The National Academy of Sciences was established in 1863 by an Act of Congress, signed by President Lincoln, as a private, nongovernmental institution to advise the nation on issues related to science and technology. Members are elected by their peers for outstanding contributions to research. Dr. Marcia McNutt is president. The National Academy of Engineering was established in 1964 under the charter of the National Academy of Sciences to bring the practices of engineering to advising the nation. Members are elected by their peers for extraordinary contributions to engineering. Dr. John L. Anderson is president. The National Academy of Medicine (formerly the Institute of Medicine) was established in 1970 under the charter of the National Academy of Sciences to advise the nation on medical and health issues. Members are elected by their peers for distinguished contributions to medicine and health. Dr. Victor J. Dzau is president. The three Academies work together as the National Academies of Sciences, Engineering, and Medicine to provide independent, objective analysis and advice to the nation and conduct other activities to solve complex problems and inform public policy decisions. The National Academies also encourage education and research, recognize outstanding contributions to knowledge, and increase public understanding in matters of science, engineering, and medicine. Learn more about the National Academies of Sciences, Engineering, and Medicine at www.nationalacademies.org.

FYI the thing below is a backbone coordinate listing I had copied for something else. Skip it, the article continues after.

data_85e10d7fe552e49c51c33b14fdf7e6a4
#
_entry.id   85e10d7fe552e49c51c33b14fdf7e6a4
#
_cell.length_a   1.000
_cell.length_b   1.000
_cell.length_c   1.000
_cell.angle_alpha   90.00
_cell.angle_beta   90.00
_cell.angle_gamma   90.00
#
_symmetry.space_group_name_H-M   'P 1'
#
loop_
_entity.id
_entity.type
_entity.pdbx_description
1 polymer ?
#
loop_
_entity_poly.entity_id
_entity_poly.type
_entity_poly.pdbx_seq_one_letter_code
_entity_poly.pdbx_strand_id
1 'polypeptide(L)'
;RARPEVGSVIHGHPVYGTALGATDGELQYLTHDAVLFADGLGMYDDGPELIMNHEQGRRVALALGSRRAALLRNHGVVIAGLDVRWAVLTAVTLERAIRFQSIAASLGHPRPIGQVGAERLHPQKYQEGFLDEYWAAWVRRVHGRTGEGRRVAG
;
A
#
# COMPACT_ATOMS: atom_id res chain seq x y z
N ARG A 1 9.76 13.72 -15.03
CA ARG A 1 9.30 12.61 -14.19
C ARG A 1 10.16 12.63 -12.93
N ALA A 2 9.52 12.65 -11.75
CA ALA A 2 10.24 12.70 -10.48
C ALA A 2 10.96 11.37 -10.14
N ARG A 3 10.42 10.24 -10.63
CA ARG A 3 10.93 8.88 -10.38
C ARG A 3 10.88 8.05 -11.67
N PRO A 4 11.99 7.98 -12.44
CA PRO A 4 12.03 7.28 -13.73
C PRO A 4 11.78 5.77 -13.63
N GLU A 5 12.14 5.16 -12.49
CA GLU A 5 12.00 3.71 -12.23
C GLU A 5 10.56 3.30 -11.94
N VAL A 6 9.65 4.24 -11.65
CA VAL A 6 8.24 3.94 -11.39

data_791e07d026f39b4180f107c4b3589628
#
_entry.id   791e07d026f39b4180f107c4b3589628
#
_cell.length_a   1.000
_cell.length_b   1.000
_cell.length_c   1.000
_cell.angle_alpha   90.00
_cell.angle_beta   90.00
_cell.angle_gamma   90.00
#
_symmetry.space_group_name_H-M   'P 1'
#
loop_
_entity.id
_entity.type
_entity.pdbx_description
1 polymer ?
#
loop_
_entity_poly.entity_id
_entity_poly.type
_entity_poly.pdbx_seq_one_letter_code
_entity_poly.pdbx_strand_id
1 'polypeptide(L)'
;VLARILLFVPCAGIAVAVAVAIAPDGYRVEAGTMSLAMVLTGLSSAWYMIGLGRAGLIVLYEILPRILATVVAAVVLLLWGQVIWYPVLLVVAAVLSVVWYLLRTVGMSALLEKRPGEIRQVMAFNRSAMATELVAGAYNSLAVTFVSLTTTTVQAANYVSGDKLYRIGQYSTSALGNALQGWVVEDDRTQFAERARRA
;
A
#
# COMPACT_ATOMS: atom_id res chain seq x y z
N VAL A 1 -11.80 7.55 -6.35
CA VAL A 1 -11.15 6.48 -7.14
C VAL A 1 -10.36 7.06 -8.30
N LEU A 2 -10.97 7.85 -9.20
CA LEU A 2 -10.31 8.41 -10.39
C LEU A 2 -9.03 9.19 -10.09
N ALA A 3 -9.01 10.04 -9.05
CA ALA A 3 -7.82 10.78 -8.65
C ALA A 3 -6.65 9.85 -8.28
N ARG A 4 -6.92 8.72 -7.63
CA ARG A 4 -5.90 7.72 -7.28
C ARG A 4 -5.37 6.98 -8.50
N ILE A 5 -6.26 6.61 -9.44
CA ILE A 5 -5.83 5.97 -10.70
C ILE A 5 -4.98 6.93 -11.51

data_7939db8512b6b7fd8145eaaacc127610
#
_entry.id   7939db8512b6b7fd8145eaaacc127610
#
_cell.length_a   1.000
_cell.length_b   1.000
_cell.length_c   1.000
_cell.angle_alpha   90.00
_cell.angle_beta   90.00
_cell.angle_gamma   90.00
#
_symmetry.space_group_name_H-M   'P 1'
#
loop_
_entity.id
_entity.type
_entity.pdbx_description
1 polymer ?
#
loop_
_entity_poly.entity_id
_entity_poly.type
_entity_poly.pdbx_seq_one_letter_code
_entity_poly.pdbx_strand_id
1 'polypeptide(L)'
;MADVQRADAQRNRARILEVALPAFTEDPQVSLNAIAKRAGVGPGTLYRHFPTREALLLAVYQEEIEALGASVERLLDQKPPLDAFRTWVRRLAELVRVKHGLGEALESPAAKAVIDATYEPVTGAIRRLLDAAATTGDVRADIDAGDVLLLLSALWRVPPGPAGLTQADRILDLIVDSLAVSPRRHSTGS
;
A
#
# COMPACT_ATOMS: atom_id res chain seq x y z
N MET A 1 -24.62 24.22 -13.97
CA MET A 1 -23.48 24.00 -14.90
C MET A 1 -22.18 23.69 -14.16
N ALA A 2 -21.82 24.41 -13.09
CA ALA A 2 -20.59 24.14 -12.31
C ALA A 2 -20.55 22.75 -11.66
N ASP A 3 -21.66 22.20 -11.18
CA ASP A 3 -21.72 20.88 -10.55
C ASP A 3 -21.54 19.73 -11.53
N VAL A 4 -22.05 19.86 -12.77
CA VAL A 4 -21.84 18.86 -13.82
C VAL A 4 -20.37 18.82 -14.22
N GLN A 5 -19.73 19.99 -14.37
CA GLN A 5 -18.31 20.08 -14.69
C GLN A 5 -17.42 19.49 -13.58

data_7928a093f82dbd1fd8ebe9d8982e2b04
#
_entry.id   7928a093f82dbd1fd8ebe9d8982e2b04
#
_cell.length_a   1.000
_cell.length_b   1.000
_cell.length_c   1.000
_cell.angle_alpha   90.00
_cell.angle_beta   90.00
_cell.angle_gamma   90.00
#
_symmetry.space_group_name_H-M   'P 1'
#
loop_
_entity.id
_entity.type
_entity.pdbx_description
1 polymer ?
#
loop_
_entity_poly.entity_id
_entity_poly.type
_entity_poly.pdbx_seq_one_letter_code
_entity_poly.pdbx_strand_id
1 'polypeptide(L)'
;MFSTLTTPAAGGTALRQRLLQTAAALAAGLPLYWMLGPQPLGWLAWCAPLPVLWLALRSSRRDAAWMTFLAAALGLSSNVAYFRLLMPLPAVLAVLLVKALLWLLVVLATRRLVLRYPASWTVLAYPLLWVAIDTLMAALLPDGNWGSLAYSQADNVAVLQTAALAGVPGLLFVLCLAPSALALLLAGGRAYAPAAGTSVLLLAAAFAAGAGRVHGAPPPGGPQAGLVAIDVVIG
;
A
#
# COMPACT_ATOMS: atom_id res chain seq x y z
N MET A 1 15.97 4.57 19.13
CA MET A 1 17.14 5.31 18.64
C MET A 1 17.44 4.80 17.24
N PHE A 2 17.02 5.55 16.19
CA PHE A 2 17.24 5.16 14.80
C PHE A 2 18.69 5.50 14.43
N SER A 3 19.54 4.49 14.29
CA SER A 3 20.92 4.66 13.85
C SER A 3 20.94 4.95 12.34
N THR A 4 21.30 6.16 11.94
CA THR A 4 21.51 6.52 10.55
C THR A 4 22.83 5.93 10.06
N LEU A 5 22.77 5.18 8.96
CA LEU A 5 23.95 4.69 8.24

Consensus Study Reports published by the National Academies of Sciences, Engineering, and Medicine document the evidence-based consensus on the study’s statement of task by an authoring committee of experts. Reports typically include findings, conclusions, and recommendations based on information gathered by the committee and the committee’s deliberations. Each report has been subjected to a rigorous and independent peer-review process and it represents the position of the National Academies on the statement of task. Proceedings published by the National Academies of Sciences, Engineering, and Medicine chronicle the presentations and discussions at a workshop, symposium, or other event convened by the National Academies. The statements and opinions contained in proceedings are those of the participants and are not endorsed by other participants, the planning committee, or the National Academies. For information about other products and activities of the National Academies, please visit www.nationalacademies.org/about/whatwedo.